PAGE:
Ireland’s chronic shortage of dentists

Prof. Albert Leung, Dean of the Faculty of Dentistry at the Royal College of Surgeons in Ireland, noted Association President Dr Caroline Robins’ comments on the shortage of dentists in Ireland in our last edition and says that this problem must be addressed urgently.

Maintaining a high standard of oral health is vital for the well-being and general health of our patients. For many, dental diseases are very unpleasant, symptomatic, demoralising and expensive to treat, yet most of these conditions can be avoided with timely access to high-quality dentistry and appropriate preventive dental care. As dental care professionals, we know that good dental healthcare provision is also essential for our general health because dentists can help with the early detection of a number of serious diseases and conditions. We also know that well-maintained hard and soft oral tissues inspire confidence for our patients. Access to dental care in Ireland and manpower in dentistry are two major challenges that go hand in hand. There is a major shortage of dentists practising in Ireland, and waiting lists for child and adult dental care are ever increasing. Furthermore, around 80% of medical card holders find it difficult to access dental care, and many dentists have turned away from the medical card scheme (DTSS), which has become non-viable. For many patients, this means that preventable conditions become irreversible, with adverse effects on their oral and general health and quality of life.

Addressing the shortage
We must immediately address the chronic shortage of dentists in Ireland. Ireland has 44 dentists for every 100,000 people. Germany and Italy each have almost double that number. France has 65 and the UK has 53. It is no wonder that Irish residents, particularly those with medical cards, find it hard to access the dental care they need and deserve.
Fundamentally, we are not graduating a sufficient number of dentists each year. Ireland educates fewer dentists per capita than most other OECD countries and we are not catching up. The availability of licensed dentists per capita in Ireland has not increased since 2005, while it has grown by approximately 20% in other OECD countries. The number of Irish-trained dentists entering the Dental Council of Ireland (DCI) register has been relatively static over the past 25 years, and many dentists on the register are not actually practising or are practising dentistry part-time.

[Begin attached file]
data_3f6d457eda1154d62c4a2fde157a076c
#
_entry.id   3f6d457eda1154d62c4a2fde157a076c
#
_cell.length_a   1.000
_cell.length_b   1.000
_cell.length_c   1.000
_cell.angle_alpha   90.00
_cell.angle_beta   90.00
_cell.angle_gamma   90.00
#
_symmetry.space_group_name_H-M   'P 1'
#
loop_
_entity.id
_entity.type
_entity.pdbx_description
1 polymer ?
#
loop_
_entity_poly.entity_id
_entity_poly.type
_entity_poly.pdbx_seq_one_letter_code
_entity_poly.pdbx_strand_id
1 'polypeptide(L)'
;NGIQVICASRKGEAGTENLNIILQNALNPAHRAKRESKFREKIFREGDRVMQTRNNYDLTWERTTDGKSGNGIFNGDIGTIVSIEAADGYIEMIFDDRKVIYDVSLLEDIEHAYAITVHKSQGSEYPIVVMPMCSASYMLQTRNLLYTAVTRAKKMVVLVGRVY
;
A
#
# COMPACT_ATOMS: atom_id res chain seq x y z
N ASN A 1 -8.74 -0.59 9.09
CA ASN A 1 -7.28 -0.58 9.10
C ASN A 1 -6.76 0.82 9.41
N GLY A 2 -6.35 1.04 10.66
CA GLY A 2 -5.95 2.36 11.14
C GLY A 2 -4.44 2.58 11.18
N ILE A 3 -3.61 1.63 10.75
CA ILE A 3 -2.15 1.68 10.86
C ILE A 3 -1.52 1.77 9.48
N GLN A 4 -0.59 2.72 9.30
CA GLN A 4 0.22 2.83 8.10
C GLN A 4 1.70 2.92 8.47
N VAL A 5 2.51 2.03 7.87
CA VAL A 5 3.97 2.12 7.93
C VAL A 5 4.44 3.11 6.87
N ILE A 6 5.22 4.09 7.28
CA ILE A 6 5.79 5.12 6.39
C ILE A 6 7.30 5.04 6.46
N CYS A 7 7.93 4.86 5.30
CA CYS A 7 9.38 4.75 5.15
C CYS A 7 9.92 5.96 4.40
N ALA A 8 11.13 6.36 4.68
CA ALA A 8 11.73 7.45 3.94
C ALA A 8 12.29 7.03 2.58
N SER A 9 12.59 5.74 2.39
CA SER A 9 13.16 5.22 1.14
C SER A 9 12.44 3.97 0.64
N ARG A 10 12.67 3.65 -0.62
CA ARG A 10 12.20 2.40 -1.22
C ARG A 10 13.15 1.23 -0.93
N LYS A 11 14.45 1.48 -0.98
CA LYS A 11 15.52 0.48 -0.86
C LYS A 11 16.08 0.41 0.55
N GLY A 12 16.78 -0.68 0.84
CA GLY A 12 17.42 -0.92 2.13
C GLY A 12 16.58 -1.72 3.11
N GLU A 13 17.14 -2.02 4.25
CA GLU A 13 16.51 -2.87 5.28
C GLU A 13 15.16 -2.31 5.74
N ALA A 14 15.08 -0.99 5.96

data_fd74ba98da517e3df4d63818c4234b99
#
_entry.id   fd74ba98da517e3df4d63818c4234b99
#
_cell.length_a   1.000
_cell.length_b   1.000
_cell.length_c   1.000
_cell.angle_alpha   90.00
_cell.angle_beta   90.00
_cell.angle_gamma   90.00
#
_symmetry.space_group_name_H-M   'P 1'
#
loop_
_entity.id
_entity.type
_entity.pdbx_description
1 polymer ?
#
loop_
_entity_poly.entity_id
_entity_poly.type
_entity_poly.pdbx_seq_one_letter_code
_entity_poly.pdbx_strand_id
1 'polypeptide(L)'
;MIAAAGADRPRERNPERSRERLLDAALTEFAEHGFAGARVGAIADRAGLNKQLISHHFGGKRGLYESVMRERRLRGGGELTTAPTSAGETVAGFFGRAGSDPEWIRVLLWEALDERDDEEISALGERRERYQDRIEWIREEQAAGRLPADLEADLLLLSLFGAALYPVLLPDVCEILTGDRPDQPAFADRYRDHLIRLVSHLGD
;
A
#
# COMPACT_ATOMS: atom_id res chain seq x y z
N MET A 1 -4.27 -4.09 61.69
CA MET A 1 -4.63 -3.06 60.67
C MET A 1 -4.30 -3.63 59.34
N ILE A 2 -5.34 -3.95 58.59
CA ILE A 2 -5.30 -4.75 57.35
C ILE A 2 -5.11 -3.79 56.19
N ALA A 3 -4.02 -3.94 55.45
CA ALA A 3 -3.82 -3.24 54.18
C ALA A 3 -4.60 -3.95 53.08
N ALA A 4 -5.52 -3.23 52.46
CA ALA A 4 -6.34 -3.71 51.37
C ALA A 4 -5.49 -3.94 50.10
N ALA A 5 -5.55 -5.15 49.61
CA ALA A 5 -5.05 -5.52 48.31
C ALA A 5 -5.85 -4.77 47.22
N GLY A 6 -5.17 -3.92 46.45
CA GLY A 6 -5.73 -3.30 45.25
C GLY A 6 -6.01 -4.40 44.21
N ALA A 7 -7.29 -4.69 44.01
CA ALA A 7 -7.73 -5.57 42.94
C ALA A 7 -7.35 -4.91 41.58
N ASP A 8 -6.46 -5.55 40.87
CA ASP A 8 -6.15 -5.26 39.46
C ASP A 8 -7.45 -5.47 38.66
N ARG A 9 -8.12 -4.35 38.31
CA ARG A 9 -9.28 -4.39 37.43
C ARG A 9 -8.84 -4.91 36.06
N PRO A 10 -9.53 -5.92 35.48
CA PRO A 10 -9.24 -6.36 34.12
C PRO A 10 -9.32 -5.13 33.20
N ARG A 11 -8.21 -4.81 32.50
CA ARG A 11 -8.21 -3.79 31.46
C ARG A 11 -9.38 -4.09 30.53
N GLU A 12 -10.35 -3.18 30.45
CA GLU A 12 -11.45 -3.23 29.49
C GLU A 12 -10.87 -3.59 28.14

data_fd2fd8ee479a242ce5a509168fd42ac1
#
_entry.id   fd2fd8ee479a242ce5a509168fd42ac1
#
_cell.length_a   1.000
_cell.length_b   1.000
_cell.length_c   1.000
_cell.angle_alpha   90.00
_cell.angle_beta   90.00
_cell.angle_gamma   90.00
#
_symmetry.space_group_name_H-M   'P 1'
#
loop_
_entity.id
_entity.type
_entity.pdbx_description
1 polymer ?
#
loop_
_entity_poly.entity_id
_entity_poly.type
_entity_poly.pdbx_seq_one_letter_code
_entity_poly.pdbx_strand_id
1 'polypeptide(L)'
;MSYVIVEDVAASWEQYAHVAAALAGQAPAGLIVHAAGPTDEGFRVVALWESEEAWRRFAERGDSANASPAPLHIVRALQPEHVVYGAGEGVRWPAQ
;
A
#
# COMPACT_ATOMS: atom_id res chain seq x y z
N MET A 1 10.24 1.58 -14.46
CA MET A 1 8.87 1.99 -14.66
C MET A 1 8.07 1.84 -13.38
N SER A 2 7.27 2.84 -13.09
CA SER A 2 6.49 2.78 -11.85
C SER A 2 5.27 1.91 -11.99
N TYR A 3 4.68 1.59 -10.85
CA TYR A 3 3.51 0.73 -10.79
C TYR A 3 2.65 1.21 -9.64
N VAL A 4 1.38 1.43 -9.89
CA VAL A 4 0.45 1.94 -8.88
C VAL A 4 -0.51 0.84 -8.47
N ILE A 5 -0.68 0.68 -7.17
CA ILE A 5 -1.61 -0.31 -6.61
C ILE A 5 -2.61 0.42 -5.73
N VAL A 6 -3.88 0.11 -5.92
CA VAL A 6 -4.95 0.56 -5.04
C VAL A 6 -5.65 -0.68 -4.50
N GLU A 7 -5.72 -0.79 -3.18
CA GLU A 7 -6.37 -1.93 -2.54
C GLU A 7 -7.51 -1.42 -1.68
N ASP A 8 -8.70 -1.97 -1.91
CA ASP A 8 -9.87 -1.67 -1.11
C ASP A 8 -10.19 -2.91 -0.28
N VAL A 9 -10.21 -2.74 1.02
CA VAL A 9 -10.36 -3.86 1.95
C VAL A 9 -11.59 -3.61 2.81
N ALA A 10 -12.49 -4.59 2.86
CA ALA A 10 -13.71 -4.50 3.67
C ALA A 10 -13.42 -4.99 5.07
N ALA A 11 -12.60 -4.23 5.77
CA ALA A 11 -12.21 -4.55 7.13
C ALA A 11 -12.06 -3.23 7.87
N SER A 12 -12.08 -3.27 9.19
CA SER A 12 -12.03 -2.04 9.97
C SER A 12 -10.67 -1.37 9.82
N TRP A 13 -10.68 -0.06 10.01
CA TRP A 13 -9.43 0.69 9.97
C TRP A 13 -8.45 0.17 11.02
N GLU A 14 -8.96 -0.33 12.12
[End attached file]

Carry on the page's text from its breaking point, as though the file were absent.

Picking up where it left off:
As a consequence, the system has become increasingly reliant on overseas-trained dentists; 45% of dentists on the current register who qualified in the past 10 years were trained overseas. A reliance on overseas dentists exposes us to greater international competition for talent, greater risk if the international pipeline is reduced because of factors such as Brexit or Covid-19, and challenges in staffing practices, particularly in more deprived and rural communities. It can also contribute to a brain drain, which would negatively impact poorer countries, compounding health inequalities elsewhere.
At the same time, we know that we have lots of bright young people who would like a career in dentistry. Last year, over 460 students set dentistry as their first CAO preference. With about 60-65 places available nationally, only some of those with maximum possible Leaving Cert scores of 625 points received places. The challenge is a lack of domestic training places. We need a step change in the provision of dental education in Ireland – potentially by enabling more institutions to offer dentistry courses. The way we educate dentists must also change. There has been much development in recent years of primary care-based clinical training of dentists in community settings. More clinical training should take place close to where patients live. This way, dental students would experience a far more realistic and integrated approach to patient care. It would target the dental workforce to where the patients are, offering patient care and reducing waiting lists, while training dental professionals in a well-supported setting closely related to the clinical environment where they will go on to practise. It also has potential to enable the State to support an expansion in dentistry graduates at a lower cost. This approach has been adopted in other jurisdictions where they have seen an increase in the number of dentists opting to work in areas of greatest public need after they have qualified.
The population in Ireland is growing and ageing, meaning that demand for dental care will increase at a time when we are graduating fewer dentists than we need. The younger generation will continue to require quality preventive dental care despite an overall improvement in public dental health over the last few decades. Lack of access to dental care is a longstanding challenge and it’s time for an urgent new solution.

Prof. Albert Leung,
Dean of the Faculty of Dentistry
at the Royal College of Surgeons
in Ireland.